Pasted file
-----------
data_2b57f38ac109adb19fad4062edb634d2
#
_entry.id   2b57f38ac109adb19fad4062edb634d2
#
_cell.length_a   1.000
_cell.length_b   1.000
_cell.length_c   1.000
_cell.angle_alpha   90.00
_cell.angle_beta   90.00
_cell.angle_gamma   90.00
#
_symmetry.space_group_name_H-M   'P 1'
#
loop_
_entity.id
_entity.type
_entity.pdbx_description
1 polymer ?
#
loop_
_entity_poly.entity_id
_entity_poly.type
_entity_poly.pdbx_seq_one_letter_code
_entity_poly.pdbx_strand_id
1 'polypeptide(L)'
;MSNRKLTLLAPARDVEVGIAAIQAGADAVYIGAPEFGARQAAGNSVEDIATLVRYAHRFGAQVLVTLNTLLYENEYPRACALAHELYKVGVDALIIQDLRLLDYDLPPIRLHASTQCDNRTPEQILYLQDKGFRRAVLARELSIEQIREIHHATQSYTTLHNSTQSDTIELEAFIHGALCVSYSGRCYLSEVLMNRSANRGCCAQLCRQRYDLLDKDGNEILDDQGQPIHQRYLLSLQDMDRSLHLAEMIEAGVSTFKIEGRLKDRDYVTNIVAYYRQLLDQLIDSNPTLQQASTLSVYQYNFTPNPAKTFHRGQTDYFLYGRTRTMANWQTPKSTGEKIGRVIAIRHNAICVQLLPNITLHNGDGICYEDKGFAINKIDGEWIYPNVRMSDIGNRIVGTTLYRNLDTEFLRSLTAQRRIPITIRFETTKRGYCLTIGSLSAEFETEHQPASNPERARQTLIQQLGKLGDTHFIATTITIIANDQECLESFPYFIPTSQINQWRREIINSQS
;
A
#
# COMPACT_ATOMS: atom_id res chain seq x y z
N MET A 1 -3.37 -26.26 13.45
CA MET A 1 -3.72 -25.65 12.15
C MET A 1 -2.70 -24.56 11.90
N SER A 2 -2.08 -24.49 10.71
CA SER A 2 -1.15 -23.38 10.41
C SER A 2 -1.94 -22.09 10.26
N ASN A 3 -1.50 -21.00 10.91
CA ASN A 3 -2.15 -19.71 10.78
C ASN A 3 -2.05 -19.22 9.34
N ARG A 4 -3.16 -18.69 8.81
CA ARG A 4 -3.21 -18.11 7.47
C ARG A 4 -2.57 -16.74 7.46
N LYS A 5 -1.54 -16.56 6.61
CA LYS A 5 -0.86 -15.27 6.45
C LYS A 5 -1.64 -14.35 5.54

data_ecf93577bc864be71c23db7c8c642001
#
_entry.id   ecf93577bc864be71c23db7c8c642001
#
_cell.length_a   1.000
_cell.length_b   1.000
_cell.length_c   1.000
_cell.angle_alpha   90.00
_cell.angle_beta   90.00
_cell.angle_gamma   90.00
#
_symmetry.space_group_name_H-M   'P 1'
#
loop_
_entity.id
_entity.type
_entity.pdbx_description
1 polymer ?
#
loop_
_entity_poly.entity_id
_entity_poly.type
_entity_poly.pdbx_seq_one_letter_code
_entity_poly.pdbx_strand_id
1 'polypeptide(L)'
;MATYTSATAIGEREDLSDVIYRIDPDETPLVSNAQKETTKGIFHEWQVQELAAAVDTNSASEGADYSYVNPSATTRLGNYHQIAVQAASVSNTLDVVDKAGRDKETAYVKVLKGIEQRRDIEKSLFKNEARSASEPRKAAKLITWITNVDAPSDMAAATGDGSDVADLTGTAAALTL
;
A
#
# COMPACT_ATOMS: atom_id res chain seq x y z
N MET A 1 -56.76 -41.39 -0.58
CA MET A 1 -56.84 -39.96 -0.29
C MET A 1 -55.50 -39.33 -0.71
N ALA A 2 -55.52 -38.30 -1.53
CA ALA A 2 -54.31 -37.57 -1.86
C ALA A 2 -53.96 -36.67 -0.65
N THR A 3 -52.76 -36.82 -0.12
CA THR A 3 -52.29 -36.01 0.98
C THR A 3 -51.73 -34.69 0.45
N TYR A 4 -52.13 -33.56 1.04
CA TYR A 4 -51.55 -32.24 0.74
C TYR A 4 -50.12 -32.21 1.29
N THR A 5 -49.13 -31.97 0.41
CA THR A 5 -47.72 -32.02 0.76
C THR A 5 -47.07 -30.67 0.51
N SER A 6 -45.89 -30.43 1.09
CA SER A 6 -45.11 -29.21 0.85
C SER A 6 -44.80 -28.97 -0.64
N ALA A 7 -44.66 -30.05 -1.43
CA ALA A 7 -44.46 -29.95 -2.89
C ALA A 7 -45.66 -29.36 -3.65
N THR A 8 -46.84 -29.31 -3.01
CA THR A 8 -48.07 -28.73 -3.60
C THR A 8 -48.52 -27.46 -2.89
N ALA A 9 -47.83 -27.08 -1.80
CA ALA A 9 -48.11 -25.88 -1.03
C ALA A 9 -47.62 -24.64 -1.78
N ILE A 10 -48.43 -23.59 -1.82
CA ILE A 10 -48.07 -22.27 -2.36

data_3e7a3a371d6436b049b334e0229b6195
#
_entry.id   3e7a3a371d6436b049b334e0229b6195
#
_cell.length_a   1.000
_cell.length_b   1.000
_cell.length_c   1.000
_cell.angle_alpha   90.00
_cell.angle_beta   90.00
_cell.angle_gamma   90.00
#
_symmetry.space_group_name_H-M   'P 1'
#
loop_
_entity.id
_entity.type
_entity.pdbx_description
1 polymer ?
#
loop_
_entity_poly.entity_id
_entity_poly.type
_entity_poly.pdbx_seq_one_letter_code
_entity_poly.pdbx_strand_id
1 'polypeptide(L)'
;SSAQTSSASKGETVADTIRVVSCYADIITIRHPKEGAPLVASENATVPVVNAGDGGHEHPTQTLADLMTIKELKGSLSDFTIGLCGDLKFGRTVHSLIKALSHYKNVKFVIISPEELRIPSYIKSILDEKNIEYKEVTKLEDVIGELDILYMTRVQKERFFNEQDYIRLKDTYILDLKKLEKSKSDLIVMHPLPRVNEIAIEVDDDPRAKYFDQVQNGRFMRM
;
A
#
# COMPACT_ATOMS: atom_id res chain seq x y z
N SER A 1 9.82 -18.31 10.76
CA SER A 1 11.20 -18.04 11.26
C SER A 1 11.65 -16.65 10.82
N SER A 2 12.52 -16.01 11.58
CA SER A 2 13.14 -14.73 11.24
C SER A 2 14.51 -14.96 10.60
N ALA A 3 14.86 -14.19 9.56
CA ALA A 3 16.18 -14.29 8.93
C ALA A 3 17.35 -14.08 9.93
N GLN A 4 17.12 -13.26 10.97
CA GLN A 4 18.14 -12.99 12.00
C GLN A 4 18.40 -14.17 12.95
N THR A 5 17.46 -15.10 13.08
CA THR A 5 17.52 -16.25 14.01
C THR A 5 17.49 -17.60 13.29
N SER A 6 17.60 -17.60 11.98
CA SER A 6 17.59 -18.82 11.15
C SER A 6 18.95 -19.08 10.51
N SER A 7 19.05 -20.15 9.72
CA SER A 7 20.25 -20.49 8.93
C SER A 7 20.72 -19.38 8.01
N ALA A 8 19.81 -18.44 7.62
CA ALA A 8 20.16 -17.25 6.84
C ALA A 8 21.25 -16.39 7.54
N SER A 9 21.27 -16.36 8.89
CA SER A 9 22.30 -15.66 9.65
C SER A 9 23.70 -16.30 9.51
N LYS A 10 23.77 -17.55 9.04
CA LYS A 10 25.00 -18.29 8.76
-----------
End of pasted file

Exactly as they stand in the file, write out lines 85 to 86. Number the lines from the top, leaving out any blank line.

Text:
N TYR A 4 -52.13 -33.56 1.04
CA TYR A 4 -51.55 -32.24 0.74